Essay on Appearance vs Reality in Macbeth

770 Words Dec 24th, 2012 4 Pages
"Fair is foul and foul is fair," chant the witches in the opening scene of Macbeth. With this apparent contradiction a seed is sown for the examination of what is indeed a major theme of the play. False appearance and apparition recur regularly throughout the story. The audience and even the characters themselves are often unsure of the distinction between what appears to be real and what actually is. Shakespeare makes a great statement through the play of how easily one can deceive and be deceived. It is full of rumours and fears, vague knowledge, uncertainties, riddles and half-truths.

The aforementioned witches are the embodiment of evil and equivocation. They clearly have the power to make good look evil and make evil look good.
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How can you even discuss reality and make reference to witches? Clearly, Shakespeare’s masterpiece is designed to blur the boundary between appearance and reality.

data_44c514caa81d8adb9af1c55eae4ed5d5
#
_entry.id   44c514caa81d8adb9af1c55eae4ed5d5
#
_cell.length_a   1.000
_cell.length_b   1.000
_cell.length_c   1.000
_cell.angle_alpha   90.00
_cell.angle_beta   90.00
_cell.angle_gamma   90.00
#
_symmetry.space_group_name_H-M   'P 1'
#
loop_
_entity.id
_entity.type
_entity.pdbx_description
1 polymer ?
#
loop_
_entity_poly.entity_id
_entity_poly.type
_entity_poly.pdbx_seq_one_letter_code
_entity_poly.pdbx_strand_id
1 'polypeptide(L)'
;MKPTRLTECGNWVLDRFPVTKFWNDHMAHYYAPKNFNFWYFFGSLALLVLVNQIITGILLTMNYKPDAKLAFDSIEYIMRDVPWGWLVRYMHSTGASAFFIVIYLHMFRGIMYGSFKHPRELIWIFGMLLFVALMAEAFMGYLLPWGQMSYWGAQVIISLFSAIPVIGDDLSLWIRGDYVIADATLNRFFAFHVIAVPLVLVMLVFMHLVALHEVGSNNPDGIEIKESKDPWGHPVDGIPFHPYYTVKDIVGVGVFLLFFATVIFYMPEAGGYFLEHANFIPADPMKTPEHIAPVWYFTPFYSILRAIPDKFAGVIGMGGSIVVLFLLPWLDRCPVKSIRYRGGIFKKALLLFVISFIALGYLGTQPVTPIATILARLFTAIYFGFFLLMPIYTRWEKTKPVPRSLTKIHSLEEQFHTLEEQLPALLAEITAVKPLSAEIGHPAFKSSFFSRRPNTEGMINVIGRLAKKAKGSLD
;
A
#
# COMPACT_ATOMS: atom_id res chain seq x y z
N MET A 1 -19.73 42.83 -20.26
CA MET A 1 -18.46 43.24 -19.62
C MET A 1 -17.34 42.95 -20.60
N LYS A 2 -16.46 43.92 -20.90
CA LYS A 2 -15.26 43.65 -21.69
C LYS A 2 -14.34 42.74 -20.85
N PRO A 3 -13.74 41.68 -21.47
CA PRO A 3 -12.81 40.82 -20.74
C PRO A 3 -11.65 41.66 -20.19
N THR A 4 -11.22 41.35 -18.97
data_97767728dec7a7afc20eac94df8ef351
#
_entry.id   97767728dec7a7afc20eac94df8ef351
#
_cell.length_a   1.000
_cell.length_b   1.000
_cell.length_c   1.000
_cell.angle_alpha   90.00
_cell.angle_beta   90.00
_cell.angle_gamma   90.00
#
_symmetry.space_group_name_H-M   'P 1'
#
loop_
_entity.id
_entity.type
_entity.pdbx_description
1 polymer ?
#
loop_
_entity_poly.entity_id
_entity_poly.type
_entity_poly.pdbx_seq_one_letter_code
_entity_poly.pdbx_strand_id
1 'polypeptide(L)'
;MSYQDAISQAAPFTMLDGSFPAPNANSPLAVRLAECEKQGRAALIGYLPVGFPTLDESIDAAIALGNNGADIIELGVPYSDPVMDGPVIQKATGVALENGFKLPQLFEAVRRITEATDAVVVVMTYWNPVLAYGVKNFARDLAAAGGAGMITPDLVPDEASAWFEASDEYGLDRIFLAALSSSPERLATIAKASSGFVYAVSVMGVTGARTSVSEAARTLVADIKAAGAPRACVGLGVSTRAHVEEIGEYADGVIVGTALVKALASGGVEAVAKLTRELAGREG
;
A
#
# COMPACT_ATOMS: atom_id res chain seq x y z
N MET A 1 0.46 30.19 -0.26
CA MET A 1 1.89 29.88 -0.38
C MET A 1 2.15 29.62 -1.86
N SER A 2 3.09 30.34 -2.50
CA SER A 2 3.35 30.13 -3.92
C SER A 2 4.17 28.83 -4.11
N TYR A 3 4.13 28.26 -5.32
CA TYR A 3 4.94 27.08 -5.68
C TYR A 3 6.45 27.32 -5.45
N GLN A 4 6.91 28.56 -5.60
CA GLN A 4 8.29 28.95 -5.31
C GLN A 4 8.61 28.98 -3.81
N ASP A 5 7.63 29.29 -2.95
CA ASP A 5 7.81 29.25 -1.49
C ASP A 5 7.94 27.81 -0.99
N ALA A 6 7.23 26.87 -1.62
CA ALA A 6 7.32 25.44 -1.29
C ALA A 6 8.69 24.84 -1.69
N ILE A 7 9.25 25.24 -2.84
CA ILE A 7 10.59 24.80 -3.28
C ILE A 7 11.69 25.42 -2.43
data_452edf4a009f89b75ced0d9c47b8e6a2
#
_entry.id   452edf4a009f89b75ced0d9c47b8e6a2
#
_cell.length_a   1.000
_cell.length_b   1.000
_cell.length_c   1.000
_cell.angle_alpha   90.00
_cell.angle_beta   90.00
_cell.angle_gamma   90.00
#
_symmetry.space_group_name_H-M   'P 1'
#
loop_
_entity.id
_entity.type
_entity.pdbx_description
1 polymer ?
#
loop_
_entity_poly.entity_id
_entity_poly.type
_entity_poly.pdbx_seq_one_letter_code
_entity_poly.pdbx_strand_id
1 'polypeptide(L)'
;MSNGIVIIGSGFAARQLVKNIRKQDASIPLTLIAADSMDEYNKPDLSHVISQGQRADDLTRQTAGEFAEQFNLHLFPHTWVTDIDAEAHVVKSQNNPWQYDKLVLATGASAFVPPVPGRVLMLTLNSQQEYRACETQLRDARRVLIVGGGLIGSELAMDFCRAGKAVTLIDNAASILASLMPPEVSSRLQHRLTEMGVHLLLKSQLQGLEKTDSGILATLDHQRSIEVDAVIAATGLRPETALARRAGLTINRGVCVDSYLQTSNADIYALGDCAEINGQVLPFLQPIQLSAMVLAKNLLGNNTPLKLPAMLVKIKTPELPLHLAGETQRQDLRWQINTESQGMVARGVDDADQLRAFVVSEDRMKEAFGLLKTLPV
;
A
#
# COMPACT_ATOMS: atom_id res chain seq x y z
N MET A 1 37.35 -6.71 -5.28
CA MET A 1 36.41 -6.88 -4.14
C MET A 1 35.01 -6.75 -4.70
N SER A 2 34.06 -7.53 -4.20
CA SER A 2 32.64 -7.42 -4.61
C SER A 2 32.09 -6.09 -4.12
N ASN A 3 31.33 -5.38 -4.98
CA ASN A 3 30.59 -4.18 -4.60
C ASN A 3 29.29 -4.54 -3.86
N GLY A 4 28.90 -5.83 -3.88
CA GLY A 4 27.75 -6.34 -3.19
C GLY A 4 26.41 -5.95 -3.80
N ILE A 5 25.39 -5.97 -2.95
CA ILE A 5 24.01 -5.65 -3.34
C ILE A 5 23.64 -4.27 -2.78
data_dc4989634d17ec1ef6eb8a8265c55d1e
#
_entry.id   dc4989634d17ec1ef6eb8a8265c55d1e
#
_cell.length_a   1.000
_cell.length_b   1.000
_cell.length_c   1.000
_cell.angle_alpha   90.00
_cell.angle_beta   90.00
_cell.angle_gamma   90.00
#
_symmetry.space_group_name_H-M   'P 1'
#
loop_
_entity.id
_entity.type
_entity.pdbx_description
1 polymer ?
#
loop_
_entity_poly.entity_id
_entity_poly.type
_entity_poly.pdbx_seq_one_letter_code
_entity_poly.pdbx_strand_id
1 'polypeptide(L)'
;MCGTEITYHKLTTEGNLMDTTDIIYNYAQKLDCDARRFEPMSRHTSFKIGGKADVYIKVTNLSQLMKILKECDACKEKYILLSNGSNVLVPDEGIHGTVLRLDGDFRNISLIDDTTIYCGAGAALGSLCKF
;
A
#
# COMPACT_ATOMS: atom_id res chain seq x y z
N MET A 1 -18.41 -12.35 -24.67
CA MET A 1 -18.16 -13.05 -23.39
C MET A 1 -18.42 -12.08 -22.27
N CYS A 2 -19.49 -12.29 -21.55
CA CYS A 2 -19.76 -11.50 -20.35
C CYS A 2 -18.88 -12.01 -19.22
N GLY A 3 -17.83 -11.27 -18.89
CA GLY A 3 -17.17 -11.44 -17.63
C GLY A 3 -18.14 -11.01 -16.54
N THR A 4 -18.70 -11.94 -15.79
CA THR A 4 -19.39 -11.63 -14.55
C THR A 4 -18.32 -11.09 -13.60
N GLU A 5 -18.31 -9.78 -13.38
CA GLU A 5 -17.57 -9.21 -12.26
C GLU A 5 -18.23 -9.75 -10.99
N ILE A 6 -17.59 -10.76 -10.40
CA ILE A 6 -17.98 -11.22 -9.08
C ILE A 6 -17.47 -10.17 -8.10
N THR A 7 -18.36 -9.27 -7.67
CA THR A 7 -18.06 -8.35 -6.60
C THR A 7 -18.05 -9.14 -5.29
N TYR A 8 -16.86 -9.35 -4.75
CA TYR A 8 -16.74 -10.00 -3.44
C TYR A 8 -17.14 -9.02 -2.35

Another way in which Shakespeare develops this theme is through Macbeth’s rise to power and particularly the role of Lady Macbeth in it. Macbeth kills the King of Scotland and makes sure to appear innocent and cover up reality. He seems worthy of becoming king but the reader knows the dark truth. Lady Macbeth is crucial in the development of the deceitful plot to frame the guards by encouraging Macbeth to be a “serpent underneath” while looking “like the innocent flower.” Lady Macbeth and Macbeth are skilful at swapping reality for false appearance.
Macbeth’s castle becomes symbolic of the conflict between reality and appearance. It seems like a beautiful welcoming place and yet it is the motherland of regicide, treachery and disintegration. Duncan comments that “this castle hath a pleasant seat” never to see daylight again. The Porter nicely alleviates the horror of the murder. However, even his humorous remarks contain a reference to what this castle has become – he welcomes those knocking on the door… to hell. He welcomes sinners and equivocators and describes their ambiguous and contradictory actions. His reference to alcohol heightens the theme of

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